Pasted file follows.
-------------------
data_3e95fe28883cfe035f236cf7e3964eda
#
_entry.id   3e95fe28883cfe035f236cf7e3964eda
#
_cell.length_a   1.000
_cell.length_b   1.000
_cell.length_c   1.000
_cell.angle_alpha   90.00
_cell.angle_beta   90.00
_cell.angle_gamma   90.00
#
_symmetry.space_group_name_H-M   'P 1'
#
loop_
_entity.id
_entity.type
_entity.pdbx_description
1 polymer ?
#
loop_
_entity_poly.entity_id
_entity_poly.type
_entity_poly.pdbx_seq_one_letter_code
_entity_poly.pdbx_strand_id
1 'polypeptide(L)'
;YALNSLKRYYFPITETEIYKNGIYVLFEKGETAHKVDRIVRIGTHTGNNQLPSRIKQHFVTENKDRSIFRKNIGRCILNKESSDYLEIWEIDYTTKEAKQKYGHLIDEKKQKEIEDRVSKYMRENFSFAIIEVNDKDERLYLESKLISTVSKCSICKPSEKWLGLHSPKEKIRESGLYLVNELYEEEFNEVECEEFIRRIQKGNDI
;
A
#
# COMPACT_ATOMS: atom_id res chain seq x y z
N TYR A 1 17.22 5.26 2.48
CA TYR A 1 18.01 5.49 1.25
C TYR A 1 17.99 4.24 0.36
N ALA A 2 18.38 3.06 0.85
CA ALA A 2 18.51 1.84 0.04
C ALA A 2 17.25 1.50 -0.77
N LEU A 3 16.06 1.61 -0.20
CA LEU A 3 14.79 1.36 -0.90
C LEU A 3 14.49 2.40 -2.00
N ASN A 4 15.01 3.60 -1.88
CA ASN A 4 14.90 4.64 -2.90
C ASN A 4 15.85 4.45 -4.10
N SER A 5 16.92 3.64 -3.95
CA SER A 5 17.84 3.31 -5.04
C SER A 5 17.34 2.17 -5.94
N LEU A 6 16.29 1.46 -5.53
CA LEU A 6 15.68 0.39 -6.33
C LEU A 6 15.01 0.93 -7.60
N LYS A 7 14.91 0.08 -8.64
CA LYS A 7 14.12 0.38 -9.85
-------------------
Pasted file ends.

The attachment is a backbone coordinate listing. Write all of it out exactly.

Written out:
data_3e95fe28883cfe035f236cf7e3964eda
#
_entry.id   3e95fe28883cfe035f236cf7e3964eda
#
_cell.length_a   1.000
_cell.length_b   1.000
_cell.length_c   1.000
_cell.angle_alpha   90.00
_cell.angle_beta   90.00
_cell.angle_gamma   90.00
#
_symmetry.space_group_name_H-M   'P 1'
#
loop_
_entity.id
_entity.type
_entity.pdbx_description
1 polymer ?
#
loop_
_entity_poly.entity_id
_entity_poly.type
_entity_poly.pdbx_seq_one_letter_code
_entity_poly.pdbx_strand_id
1 'polypeptide(L)'
;YALNSLKRYYFPITETEIYKNGIYVLFEKGETAHKVDRIVRIGTHTGNNQLPSRIKQHFVTENKDRSIFRKNIGRCILNKESSDYLEIWEIDYTTKEAKQKYGHLIDEKKQKEIEDRVSKYMRENFSFAIIEVNDKDERLYLESKLISTVSKCSICKPSEKWLGLHSPKEKIRESGLYLVNELYEEEFNEVECEEFIRRIQKGNDI
;
A
#
# COMPACT_ATOMS: atom_id res chain seq x y z
N TYR A 1 17.22 5.26 2.48
CA TYR A 1 18.01 5.49 1.25
C TYR A 1 17.99 4.24 0.36
N ALA A 2 18.38 3.06 0.85
CA ALA A 2 18.51 1.84 0.04
C ALA A 2 17.25 1.50 -0.77
N LEU A 3 16.06 1.61 -0.20
CA LEU A 3 14.79 1.36 -0.90
C LEU A 3 14.49 2.40 -2.00
N ASN A 4 15.01 3.60 -1.88
CA ASN A 4 14.90 4.64 -2.90
C ASN A 4 15.85 4.45 -4.10
N SER A 5 16.92 3.64 -3.95
CA SER A 5 17.84 3.31 -5.04
C SER A 5 17.34 2.17 -5.94
N LEU A 6 16.29 1.46 -5.53
CA LEU A 6 15.68 0.39 -6.33
C LEU A 6 15.01 0.93 -7.60
N LYS A 7 14.91 0.08 -8.64
CA LYS A 7 14.12 0.38 -9.85